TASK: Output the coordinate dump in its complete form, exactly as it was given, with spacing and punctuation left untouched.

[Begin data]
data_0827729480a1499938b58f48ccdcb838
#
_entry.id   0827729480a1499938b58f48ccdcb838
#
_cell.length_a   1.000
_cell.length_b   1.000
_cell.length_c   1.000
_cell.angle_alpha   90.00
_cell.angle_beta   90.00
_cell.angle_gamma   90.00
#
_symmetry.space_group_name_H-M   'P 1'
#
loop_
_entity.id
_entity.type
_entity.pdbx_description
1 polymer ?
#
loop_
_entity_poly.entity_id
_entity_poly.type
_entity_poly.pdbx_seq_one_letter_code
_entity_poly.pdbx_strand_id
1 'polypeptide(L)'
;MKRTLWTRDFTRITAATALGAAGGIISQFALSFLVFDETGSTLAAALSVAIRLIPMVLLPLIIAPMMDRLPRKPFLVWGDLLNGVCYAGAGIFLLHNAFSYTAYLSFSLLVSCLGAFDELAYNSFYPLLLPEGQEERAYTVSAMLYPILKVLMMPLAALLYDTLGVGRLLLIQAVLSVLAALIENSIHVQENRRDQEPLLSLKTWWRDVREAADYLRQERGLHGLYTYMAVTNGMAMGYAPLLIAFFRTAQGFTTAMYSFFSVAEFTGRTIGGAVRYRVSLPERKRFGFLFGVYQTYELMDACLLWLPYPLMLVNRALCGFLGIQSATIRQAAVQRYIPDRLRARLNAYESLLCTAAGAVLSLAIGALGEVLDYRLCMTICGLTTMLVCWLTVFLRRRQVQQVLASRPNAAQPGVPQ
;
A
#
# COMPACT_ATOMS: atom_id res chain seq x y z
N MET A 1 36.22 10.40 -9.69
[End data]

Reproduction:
data_0827729480a1499938b58f48ccdcb838
#
_entry.id   0827729480a1499938b58f48ccdcb838
#
_cell.length_a   1.000
_cell.length_b   1.000
_cell.length_c   1.000
_cell.angle_alpha   90.00
_cell.angle_beta   90.00
_cell.angle_gamma   90.00
#
_symmetry.space_group_name_H-M   'P 1'
#
loop_
_entity.id
_entity.type
_entity.pdbx_description
1 polymer ?
#
loop_
_entity_poly.entity_id
_entity_poly.type
_entity_poly.pdbx_seq_one_letter_code
_entity_poly.pdbx_strand_id
1 'polypeptide(L)'
;MKRTLWTRDFTRITAATALGAAGGIISQFALSFLVFDETGSTLAAALSVAIRLIPMVLLPLIIAPMMDRLPRKPFLVWGDLLNGVCYAGAGIFLLHNAFSYTAYLSFSLLVSCLGAFDELAYNSFYPLLLPEGQEERAYTVSAMLYPILKVLMMPLAALLYDTLGVGRLLLIQAVLSVLAALIENSIHVQENRRDQEPLLSLKTWWRDVREAADYLRQERGLHGLYTYMAVTNGMAMGYAPLLIAFFRTAQGFTTAMYSFFSVAEFTGRTIGGAVRYRVSLPERKRFGFLFGVYQTYELMDACLLWLPYPLMLVNRALCGFLGIQSATIRQAAVQRYIPDRLRARLNAYESLLCTAAGAVLSLAIGALGEVLDYRLCMTICGLTTMLVCWLTVFLRRRQVQQVLASRPNAAQPGVPQ
;
A
#
# COMPACT_ATOMS: atom_id res chain seq x y z
N MET A 1 36.22 10.40 -9.69